Welcome to our board! Log In Create A New Profile
Use mobile view

Advanced

Re: Writing for Reading

March 16, 2015 06:17AM
Like James, I gotta agree with Alida.

If you're changing the era, that's one thing, but if you're writing about the Regency, you should, to the degree you can, write like the Regency. It worked for Georgette Heyer (and unlike most of us, though Ms. Heyer's books evoke Jane Austen, she had the good manners to create her own characters).

On the manlier side, it worked for military historical fiction writer Patrick O'Brian. Notwithstanding my being a Bernard Cornwell fan, compare a Richard Sharpe novel (which are, rather deliberately, written to more modern tastes) to a Jack Aubrey novel, and tell me which one really evokes its era.

JIM D.
SubjectAuthorPosted

Writing for Reading

Rae ElaineMarch 14, 2015 06:32PM

Re: Writing for Reading

RedsonMarch 18, 2015 03:55PM

Re: Writing for Reading

Suzanne OMarch 20, 2015 04:46AM

Re: Writing for Reading

Jim D.March 20, 2015 07:30AM

Re: Writing for Reading

Suzanne OMarch 23, 2015 12:09AM

Re: Writing for Reading

RedsonMarch 23, 2015 03:08AM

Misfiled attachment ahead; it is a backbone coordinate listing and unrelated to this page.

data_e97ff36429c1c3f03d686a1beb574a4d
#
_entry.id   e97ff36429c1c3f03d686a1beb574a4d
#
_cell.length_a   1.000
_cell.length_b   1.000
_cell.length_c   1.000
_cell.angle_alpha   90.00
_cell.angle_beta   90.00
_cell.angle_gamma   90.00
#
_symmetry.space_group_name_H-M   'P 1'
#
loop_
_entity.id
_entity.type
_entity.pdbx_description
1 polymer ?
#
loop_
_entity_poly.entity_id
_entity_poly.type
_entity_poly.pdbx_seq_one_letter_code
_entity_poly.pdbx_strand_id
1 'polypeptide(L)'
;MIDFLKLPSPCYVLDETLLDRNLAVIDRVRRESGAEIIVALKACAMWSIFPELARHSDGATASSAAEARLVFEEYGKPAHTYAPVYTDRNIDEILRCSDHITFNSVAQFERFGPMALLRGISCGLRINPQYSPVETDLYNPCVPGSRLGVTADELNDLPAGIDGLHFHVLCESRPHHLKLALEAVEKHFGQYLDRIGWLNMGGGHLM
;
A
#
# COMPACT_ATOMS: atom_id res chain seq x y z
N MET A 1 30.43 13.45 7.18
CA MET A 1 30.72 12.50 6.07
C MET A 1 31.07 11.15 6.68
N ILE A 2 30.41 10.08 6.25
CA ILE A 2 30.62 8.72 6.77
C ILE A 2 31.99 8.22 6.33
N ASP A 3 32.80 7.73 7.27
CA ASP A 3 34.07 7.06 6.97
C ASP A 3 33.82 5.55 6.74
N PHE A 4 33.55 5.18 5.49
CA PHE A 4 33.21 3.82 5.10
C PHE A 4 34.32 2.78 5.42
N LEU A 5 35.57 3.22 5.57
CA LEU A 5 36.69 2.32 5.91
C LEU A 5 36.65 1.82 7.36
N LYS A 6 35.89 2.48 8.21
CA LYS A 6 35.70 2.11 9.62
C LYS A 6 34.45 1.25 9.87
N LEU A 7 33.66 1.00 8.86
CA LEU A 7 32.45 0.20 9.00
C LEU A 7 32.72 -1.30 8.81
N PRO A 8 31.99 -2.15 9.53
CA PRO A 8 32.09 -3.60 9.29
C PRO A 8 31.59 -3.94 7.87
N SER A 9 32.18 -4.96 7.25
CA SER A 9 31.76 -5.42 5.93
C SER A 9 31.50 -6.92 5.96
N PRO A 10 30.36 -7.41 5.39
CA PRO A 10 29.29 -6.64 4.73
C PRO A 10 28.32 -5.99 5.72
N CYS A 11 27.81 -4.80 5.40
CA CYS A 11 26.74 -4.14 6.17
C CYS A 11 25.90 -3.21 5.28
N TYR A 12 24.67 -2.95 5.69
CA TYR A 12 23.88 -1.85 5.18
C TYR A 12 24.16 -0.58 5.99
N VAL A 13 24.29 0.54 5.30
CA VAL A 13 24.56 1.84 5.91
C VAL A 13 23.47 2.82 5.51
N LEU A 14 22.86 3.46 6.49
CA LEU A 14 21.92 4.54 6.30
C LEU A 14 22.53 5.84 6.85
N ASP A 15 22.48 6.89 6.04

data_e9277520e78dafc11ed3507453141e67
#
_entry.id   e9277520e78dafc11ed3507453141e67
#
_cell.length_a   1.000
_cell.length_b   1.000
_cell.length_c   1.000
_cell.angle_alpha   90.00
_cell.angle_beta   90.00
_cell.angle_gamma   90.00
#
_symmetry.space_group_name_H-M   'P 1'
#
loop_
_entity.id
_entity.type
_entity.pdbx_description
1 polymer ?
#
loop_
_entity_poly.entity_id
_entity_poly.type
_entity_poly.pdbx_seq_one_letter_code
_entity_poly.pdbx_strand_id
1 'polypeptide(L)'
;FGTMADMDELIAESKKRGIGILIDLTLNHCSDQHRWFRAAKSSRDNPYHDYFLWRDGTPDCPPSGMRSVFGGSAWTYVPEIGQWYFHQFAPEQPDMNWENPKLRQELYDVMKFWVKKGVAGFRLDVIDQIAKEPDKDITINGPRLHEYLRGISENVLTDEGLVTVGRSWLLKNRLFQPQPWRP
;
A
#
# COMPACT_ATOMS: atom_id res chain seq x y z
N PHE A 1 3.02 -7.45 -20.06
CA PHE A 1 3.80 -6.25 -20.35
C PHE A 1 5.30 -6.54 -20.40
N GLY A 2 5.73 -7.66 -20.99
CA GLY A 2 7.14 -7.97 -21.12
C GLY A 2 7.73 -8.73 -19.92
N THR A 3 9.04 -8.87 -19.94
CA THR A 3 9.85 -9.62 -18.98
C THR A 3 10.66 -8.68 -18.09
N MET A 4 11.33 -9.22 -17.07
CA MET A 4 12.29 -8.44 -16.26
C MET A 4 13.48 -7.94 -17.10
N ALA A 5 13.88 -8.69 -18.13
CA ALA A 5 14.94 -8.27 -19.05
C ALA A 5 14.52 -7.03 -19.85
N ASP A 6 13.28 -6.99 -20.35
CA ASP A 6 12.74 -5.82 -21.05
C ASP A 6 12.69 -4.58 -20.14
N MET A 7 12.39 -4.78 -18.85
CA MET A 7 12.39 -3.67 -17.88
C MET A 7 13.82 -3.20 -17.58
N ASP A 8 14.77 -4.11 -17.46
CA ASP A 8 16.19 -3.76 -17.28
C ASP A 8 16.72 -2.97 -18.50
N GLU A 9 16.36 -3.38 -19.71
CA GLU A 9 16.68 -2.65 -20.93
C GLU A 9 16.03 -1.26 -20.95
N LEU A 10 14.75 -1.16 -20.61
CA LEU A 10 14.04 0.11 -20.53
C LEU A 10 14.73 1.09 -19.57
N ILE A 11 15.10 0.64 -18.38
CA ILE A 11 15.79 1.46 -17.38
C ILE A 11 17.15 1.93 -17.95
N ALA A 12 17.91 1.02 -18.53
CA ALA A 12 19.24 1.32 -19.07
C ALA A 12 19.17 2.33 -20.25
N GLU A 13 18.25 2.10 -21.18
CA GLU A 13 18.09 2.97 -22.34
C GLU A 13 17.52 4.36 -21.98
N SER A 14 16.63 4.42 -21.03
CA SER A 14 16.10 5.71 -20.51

Re: Writing for Reading

Harvey S.March 17, 2015 03:39AM

Re: Writing for Reading

Jim D.March 17, 2015 02:37PM

Re: Writing for Reading

Suzanne OMarch 17, 2015 02:29PM

Re: Writing for Reading

Jean M.March 17, 2015 03:35PM

Re: Writing for Reading

AlidaMarch 17, 2015 08:24AM

Re: Writing for Reading

GingerMarch 17, 2015 03:37AM

Re: Writing for Reading

AlidaMarch 15, 2015 07:41PM

Re: Writing for Reading

laurie lMarch 17, 2015 12:24PM

Re: Writing for Reading

Jim D.March 16, 2015 06:17AM

Evokes the era or our concept of the era?

KathyMarch 21, 2015 03:19PM

Re: Writing for Reading

Jim G.MMarch 15, 2015 09:44PM



Author:

Your Email:


Subject:


Spam prevention:
Please, solve the mathematical question and enter the answer in the input field below. This is for blocking bots that try to post this form automatically.
Question: how much is 4 plus 16?
Message: